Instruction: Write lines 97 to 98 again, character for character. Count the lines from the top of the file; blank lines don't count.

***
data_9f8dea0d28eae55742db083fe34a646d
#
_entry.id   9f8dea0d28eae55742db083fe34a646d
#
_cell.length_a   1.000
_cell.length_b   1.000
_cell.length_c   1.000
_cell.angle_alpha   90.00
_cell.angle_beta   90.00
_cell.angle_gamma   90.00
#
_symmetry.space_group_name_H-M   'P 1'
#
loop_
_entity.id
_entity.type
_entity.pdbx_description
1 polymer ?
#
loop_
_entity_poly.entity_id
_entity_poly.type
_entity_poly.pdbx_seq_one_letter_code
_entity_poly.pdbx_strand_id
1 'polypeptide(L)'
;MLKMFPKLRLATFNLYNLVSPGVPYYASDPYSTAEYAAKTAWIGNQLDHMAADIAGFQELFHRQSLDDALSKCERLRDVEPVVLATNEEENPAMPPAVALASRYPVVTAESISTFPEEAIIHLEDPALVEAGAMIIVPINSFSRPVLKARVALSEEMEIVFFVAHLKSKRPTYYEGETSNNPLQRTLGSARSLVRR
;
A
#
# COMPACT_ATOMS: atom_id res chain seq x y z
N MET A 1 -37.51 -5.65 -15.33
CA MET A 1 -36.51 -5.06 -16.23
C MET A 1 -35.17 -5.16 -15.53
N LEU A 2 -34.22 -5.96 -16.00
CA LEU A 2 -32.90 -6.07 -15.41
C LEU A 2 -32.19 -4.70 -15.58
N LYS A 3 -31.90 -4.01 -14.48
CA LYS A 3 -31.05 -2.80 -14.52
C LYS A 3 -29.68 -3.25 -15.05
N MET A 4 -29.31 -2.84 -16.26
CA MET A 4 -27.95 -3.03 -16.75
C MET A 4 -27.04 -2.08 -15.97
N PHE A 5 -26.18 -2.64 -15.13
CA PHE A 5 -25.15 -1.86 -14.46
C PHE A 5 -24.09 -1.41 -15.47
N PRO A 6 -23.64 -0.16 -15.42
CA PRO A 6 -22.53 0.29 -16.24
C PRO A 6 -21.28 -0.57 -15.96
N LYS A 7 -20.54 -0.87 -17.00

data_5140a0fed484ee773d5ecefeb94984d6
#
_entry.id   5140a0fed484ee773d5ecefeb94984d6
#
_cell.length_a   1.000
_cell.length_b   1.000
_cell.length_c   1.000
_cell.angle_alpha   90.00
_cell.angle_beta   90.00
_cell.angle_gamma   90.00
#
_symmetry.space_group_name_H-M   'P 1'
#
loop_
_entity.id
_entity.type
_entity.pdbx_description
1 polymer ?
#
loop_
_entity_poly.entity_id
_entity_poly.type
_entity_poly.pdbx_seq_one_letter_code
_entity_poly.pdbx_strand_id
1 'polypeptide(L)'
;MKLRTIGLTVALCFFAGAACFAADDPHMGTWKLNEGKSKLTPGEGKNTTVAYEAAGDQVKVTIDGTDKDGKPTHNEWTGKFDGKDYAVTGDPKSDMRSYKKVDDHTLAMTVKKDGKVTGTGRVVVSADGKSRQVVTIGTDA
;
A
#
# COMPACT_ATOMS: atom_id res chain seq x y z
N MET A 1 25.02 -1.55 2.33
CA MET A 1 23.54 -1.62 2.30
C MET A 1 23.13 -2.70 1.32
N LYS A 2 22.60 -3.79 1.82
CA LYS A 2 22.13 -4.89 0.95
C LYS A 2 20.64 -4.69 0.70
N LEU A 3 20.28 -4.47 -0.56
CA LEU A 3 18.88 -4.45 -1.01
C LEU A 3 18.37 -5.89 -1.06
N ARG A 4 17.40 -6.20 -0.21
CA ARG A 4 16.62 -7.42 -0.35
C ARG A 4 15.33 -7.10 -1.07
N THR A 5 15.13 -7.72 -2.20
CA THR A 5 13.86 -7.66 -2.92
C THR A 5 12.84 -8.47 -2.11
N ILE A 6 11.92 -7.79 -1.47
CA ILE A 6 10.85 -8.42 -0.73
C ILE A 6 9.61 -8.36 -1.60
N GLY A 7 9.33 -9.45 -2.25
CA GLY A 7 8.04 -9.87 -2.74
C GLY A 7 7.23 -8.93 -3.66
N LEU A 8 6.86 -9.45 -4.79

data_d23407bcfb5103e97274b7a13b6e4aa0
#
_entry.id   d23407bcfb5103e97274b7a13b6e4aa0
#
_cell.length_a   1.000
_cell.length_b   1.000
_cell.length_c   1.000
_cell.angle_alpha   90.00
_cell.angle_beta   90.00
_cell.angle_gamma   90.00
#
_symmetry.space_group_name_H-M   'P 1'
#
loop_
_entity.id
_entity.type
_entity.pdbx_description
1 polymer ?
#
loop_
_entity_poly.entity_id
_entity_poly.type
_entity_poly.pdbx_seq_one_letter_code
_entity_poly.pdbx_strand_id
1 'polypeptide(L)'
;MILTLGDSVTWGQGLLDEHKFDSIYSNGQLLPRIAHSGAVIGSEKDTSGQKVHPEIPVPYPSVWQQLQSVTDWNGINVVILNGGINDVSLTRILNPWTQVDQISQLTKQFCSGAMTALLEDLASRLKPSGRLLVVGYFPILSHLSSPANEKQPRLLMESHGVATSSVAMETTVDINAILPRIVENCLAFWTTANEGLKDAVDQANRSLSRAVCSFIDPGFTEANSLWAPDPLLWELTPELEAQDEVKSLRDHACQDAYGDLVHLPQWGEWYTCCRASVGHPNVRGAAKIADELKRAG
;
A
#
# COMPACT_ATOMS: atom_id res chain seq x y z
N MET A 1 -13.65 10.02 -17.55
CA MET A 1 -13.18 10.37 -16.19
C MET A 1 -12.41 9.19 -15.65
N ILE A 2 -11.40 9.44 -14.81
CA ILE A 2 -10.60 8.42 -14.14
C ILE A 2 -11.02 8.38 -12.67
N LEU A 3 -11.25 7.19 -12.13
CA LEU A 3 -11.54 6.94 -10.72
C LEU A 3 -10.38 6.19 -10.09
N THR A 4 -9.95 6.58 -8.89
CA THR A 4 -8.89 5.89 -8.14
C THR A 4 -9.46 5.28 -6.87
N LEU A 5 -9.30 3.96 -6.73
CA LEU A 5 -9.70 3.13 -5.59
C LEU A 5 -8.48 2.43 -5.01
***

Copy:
C ILE A 6 9.61 -8.36 -1.60
N GLY A 7 9.33 -9.45 -2.25